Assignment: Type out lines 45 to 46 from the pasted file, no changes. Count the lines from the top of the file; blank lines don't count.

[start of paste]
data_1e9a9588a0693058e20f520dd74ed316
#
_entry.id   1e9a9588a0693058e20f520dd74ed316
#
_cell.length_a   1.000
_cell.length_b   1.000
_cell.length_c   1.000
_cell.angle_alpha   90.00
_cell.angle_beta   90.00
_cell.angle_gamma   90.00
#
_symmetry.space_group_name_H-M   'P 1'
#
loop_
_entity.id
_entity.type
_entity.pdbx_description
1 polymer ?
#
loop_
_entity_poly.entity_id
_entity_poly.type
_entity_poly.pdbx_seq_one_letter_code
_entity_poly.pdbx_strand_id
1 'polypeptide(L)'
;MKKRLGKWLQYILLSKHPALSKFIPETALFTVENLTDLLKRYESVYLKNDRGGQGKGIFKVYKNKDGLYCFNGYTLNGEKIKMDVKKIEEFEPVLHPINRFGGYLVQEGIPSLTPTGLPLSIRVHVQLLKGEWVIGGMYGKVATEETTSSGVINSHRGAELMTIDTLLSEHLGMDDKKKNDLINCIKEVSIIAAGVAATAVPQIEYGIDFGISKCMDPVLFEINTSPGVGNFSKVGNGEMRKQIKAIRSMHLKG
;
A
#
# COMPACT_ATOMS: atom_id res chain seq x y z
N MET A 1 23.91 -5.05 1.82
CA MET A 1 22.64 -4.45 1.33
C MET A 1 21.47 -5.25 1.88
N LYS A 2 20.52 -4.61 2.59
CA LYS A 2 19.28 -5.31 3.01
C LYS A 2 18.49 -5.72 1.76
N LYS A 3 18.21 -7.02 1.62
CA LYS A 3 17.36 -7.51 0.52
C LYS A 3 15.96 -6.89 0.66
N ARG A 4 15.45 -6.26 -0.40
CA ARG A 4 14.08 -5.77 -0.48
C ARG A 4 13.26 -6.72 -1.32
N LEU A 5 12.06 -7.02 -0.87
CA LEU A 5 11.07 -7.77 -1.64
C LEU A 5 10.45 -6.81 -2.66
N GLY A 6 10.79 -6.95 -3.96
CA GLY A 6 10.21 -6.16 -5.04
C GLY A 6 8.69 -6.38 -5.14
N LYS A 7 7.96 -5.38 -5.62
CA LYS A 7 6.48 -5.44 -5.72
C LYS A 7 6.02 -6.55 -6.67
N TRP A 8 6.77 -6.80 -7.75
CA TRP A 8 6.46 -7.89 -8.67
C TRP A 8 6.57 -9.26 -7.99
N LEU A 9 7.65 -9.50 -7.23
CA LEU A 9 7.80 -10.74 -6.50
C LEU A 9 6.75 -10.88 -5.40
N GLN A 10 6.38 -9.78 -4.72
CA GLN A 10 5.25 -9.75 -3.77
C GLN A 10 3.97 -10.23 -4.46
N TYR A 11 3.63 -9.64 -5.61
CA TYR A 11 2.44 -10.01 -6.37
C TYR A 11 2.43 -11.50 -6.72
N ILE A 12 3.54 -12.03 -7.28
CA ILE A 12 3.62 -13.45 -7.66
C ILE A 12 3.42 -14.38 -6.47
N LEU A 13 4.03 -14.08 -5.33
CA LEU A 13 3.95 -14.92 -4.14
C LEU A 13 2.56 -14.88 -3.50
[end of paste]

C LEU A 5 10.45 -6.81 -2.66
N GLY A 6 10.79 -6.95 -3.96